Most photographers have a favourite subject. For some it’s portraits, others flowers and for some it’s landscapes. Water, especially the ocean has become the magnetic attraction for me. I’m fascinated by the way the ocean shapes the coastline, the sound of the waves and how a sunrise reflects off it. There is something peaceful, yet so powerful and at the same time fragile about water.
Today, April 22nd is Earth Day. As I’ve thought about the day and what it means, I started thinking over the decisions I make everyday and what else I can do to help with the issues we are dealing with. I won’t get into the debate of whether climate change is real, however there are other challenges relating to the environment that are undeniable. Being concerned about the environment isn’t just about climate change, the trees in rain forest or wildlife it’s also about people. As important as the issues in the Amazon and the loss of wildlife habitat are, the challenges with respect to water are just as great, if not greater.
Some statistics to consider….
Over 1.5 billion people do not have access to clean, safe water.
Almost 4 million people die each year from water related diseases.
The average toilet uses 6-8 litres of clean water in a single flush.
At any one time, more than half the world’s poor are ill due to inadequate sanitation, water or hygiene.
It takes over 11,000 litres of water to produce a pound of coffee.
Half the world’s schools do not have access to clean water, nor adequate sanitation.
It takes about 300 litres of water to make the paper for just one Sunday newspaper.
Agriculture is responsible for about 70% of the world’s water usage. Industry uses a further 22%.
443 million school days are lost each year due to water related illness.
On average, women in Africa and Asia have to walk 3.7 miles to collect water.
It takes up to 5000 litres of water to produce 1kg of rice.
80% of all illness in the developing world comes from water born diseases.
Drilling a fresh water well can cost anything from a few hundred dollars to over $40,000.
Over 2.6 billion people lack access to adequate sanitation.
90% of waste-water in developing countries is discharged into rivers or streams without any treatment.
About 1.8 million child deaths a year are due to diarrhea.
An 18 litre can of water weighs 20 kilos.
About half the world’s hospital beds are occupied by someone with a water related illness.
A five minute shower in an American household will use more water than a person living in a developing world slum will use in a whole day.
A third of the people without access to clean water live on less than a dollar a day. More than two thirds live on less than two dollars a day.
Water consumption in a US household is eight times that of an Indian household.
In India alone, water born diseases cost the economy 73 million working days per year.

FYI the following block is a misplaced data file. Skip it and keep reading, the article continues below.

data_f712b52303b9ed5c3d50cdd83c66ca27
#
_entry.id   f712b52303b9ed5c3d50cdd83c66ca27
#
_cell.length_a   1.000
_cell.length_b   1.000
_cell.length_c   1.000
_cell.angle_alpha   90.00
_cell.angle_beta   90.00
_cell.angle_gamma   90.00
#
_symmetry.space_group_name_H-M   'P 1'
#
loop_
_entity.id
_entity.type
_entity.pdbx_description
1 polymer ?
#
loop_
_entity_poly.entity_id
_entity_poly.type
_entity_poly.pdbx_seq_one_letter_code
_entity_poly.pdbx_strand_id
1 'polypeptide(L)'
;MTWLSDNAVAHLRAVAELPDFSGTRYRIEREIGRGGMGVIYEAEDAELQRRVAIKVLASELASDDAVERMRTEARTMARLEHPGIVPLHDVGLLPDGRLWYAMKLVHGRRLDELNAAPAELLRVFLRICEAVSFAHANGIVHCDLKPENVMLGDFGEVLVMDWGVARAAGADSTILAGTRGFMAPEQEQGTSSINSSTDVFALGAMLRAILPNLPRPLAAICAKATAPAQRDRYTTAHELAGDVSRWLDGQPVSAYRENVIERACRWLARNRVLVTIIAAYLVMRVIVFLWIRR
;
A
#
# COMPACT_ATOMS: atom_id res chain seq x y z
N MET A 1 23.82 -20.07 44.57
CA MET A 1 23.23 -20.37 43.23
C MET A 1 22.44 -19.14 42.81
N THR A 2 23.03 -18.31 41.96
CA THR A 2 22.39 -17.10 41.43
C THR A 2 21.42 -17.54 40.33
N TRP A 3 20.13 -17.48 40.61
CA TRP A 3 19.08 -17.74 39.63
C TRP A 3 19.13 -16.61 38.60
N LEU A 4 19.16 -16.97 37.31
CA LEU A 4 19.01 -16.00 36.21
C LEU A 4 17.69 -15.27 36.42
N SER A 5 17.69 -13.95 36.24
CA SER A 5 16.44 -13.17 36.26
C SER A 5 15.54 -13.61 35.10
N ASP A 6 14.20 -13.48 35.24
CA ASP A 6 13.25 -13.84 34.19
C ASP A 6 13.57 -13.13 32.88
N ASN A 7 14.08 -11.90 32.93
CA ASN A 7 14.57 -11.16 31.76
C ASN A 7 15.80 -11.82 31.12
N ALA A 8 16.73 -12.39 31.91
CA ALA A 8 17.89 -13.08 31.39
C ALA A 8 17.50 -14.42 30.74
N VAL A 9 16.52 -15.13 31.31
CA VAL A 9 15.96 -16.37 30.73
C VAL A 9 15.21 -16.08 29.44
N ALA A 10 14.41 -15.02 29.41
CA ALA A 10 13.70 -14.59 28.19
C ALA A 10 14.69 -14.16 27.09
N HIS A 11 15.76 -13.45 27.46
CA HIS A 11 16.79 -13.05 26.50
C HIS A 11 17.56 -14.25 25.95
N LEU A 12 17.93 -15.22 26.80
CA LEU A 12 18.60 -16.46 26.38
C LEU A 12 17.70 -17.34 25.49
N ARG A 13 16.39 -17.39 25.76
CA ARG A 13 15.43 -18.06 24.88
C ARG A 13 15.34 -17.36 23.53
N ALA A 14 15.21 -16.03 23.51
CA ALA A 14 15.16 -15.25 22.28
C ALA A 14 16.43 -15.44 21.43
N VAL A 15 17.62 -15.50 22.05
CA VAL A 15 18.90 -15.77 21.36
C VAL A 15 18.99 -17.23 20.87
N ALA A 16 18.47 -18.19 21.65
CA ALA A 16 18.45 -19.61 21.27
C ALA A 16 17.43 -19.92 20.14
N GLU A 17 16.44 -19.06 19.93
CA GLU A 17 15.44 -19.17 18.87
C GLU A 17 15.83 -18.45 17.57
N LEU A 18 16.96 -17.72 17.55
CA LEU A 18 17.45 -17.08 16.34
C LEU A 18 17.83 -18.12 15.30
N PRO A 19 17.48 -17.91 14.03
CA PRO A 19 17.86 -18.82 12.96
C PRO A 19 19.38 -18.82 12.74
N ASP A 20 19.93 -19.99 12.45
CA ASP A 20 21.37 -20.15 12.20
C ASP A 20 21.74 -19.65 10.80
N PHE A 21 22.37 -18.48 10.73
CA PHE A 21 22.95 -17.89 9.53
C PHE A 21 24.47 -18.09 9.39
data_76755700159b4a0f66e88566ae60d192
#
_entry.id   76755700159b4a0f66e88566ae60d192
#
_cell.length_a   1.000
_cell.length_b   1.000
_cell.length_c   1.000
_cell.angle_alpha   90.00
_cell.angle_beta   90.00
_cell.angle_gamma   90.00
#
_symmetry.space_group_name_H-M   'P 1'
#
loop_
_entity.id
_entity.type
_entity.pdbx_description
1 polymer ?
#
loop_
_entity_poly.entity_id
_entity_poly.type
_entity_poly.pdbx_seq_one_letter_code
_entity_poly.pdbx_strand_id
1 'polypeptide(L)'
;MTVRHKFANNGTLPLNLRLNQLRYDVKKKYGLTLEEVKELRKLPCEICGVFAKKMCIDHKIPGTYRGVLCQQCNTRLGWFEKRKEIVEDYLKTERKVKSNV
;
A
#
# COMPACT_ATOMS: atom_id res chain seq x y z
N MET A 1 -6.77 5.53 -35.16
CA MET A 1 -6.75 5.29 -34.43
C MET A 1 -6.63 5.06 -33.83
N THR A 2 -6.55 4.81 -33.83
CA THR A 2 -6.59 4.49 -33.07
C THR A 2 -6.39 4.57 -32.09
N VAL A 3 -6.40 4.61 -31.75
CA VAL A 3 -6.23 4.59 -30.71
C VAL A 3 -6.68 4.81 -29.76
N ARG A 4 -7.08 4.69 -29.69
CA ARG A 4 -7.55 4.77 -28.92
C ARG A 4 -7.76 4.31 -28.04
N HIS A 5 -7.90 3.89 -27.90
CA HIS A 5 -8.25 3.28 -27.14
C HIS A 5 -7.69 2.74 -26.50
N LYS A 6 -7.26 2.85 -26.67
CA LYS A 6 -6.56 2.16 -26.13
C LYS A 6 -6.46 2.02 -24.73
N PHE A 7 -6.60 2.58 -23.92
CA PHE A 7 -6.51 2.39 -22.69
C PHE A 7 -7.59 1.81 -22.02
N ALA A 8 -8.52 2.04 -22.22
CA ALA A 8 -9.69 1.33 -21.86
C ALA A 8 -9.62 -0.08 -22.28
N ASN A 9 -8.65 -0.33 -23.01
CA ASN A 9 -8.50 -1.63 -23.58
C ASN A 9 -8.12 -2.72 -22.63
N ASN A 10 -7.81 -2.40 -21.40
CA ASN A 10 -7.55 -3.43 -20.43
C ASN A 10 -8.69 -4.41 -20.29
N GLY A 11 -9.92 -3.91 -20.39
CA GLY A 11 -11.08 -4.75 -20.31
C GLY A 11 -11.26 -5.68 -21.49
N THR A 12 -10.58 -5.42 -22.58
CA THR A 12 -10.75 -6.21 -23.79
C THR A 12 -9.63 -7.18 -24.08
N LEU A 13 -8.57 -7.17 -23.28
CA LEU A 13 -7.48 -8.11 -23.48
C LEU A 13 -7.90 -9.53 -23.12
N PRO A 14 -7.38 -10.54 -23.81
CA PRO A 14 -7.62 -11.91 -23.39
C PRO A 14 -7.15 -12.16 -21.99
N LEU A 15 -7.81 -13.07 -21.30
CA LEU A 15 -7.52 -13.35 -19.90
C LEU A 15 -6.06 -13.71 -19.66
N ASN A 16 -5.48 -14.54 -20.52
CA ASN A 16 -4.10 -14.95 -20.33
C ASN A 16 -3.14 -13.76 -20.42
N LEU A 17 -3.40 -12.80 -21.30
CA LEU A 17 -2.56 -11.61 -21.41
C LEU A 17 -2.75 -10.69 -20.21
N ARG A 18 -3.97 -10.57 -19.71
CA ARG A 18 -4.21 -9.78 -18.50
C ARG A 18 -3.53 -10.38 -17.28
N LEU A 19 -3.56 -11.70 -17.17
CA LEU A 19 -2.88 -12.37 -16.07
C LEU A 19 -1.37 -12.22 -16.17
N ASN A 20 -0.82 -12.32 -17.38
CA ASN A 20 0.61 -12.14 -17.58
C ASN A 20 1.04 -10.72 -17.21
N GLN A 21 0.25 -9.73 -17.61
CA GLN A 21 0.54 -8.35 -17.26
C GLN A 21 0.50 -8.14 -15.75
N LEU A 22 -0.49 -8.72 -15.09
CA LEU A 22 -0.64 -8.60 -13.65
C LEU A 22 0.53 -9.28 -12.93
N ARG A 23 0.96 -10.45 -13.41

In sub-Saharan Africa a child’s chance of dying from diarrhea is over 500 times greater than in Europe.
Approximately 2.5 billion people lack access to appropriate sanitation facilities.
About 1.2 billion people have absolutely no access to a sanitation facility.
In a typical year in Africa 5–10 times the number of people die from diarrhea than from war.
Simply washing hands can decrease the chance of diarrhea by around 35%.
Global sales of bottled water account for over $60-$80 billion each year.
A child dies of water born diseases about every 15 seconds (that’s about 12 children just since you started reading this article). By this time tomorrow, another 2,500 will be dead.
As little as one dollar can provide clean water for a child in the developing world for an entire year.
We have had a few boil orders recently in my town and it’s made me realize how much I take water for granted at times. It’s so easy to go the sink, turn the tap, and magically water appears. When a pipe breaks or water levels become low and we can’t drink the water from the local reservoir, we feel so inconvenienced with having to get into our cars and drive to the store to buy a bottle. My inconveniences are minuscule compared to those in the developing world.
If you are interested in helping or learning more about water issues, below is a list of organizations you might want to consider. For those who are not in a place financially to sponsor or give right now that’s OK, because as much as we need people to be reactive to the situations around the world, more of us (including me) need to be proactive in preventing some of the issues in the first place. Hopefully as you read through the list above you’ve thought of a few ways to share the water we have with those who really need it.